Does CTE Qualify for Medical Marijuana in Ohio?
With the passage of Ohio House Bill 523, a total of 21 medical conditions were approved for medical cannabis treatment in Ohio. CTE's inclusion makes Ohio the only state in the country to explicitly include CTE as a qualifying condition for medical cannabis treatment.
There is still a significant lack of information regarding CTE as there were fewer than 50 confirmed cases between 1928 and 2004, however, developments are being made rapidly due to the work of Boston University, the Concussion Legacy Foundation and the U.S. Department of Veteran Affairs partnering to form the VA-BU-CLF Brain Bank. The Brain Bank has expanded our understanding of CTE with over 500 donated brains that have allowed researchers to study the condition like never before.
How Can Medical Marijuana Help CTE Symptoms?
Although there are few confirmed diagnoses as diagnosis most often takes place after death, researchers are finding that CTE is present in high school and college graduate athletes that are no longer playing sports - meaning this condition may be more widespread than many might believe.
Symptoms of CTE might include but are not limited to:
Short-term Memory Loss
Chronic Headaches and Migraines
Cognitive Impairment or Difficulty Thinking
Apathy or Depression
Focusing and Vision Problems
Aggression & Irritability
Additionally, researchers believe CTE causes atrophy, in which parts of the brain waste away over time as injuries to the portion of nerve cells impact cell communication. For this reason, individuals with CTE have potential to show signs and symptoms of other neurodegenerative diseases including ALS and Alzheimer's, among others.
Many of the symptoms listed above are connected to the endocannabinoid system, the largest neurotransmitter system in your body. When THC, CBD, and other cannabinoids interact with the endocannabinoid system there are therapeutic effects as a result. Although the research is limited, there is research that shows cannabinoids demonstrate they could reduce the brain's oxidative stress following a traumatic brain injury; also working as a neuroprotectant, reducing neurological impairment and swelling.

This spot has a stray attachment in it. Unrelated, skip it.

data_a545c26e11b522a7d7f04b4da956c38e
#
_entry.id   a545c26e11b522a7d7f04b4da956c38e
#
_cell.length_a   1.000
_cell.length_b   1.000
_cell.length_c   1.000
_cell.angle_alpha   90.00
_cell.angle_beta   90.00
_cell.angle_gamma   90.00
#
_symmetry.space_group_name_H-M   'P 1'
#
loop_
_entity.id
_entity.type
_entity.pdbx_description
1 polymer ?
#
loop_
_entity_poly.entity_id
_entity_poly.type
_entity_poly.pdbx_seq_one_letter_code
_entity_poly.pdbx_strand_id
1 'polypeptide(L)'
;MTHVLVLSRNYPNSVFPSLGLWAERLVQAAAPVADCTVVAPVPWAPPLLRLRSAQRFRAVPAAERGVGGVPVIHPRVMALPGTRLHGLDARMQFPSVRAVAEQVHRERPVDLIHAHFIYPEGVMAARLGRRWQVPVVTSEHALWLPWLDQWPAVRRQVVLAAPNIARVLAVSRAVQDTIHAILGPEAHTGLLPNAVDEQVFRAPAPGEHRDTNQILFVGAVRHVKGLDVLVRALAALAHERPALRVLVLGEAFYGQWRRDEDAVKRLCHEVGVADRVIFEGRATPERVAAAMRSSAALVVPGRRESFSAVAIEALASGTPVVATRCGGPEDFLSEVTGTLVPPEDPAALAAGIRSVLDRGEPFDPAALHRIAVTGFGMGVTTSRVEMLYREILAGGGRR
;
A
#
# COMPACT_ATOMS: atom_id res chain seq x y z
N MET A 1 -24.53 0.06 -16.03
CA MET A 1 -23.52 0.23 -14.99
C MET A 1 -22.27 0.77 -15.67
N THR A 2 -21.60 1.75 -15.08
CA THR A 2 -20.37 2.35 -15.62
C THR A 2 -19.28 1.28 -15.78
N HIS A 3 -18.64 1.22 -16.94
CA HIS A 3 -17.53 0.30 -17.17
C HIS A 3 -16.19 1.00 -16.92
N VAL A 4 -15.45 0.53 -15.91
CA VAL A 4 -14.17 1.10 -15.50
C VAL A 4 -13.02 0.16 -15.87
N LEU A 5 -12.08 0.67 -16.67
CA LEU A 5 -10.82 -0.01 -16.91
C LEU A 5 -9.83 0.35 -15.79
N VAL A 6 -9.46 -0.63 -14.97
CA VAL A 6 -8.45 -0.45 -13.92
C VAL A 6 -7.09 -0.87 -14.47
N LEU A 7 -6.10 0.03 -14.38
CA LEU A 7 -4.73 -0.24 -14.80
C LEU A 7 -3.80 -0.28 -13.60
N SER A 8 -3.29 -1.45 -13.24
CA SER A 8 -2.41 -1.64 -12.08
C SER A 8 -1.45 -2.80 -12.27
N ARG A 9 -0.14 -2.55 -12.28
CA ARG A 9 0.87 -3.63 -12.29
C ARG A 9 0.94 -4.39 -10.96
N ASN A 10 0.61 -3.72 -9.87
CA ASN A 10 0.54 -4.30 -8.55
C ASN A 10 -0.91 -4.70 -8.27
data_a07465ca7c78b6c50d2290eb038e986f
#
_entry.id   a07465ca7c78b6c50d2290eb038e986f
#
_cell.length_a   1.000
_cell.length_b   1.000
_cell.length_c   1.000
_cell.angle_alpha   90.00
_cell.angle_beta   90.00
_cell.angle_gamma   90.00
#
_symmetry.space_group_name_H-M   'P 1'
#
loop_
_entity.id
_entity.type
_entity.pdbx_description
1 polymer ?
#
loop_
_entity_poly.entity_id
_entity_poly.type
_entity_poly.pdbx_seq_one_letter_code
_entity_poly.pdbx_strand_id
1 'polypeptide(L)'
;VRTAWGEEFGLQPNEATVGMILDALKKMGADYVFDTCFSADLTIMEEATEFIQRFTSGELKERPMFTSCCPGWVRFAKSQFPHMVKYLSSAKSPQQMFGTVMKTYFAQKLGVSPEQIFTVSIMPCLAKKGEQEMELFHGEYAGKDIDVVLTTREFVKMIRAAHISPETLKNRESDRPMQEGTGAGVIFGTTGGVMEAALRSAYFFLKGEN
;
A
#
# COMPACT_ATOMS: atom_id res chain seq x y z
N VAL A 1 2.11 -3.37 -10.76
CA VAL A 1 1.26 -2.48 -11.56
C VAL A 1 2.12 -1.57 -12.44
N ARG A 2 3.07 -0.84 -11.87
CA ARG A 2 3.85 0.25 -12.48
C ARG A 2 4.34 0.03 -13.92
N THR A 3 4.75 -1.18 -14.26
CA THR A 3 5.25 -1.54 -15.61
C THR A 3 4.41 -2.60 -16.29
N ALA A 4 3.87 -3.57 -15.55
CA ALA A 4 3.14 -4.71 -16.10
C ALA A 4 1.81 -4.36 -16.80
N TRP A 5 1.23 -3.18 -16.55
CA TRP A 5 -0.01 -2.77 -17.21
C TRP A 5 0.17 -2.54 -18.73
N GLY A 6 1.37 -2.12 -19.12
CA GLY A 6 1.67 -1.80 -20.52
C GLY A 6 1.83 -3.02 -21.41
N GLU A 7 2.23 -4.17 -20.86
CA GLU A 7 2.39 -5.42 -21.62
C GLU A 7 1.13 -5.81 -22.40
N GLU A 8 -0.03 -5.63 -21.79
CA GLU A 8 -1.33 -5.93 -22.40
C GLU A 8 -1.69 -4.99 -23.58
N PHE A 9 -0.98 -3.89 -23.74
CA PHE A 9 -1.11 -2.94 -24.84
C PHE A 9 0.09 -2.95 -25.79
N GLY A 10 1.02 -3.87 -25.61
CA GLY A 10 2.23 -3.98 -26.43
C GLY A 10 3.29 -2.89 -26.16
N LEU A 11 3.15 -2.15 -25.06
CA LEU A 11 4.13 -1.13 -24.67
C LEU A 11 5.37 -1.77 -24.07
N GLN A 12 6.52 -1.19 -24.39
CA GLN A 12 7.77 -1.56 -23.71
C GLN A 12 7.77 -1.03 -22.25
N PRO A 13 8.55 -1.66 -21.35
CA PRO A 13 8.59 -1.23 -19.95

Additionally, the U.S. Department of Health filed a patent asserting CBD is a neuroprotective antioxidant, confirming cannabinoids can prevent brain trauma damage. A Canadian study found cannabinoids can reduce depressive and anxious behavior as well as stimulating neuron growth in rats.
There are a number of different strains and forms of cannabis that can be utilized in the treatment of CTE. Using cannabinoids and terpenes as a guide to address your specific conditions will allow you to get the most out of your treatment, in addition to using the appropriate forms for you and your lifestyle.
3 Easy Steps
Schedule an appointment with one of our friendly marijuana doctors at any location throughout the State!
Visit our office for your
in-person evaluation with a state-certified medical marijuana doctor.
With the doctor's approval, you'll receive your card via email from the Ohio Board of Pharmacy.
What is CTE?
According to the Boston University CTE Center, CTE is a degenerative brain disease found in athletes, military veterans, and others with a history of repetitive brain trauma. CTE has been seen in individuals as young as 17 tears old, although symptoms generally don't begin appearing until years after the head impacts.
The early symptoms usually appear in patients in their late 20s and 30s, ultimately affecting the individual's mood and behavior. As the disease progresses, many patients experience problems with thinking, focus, and memory, with cognitive symptoms developing later than mood and behavioral symptoms, usually around the patient's 40s or 50s.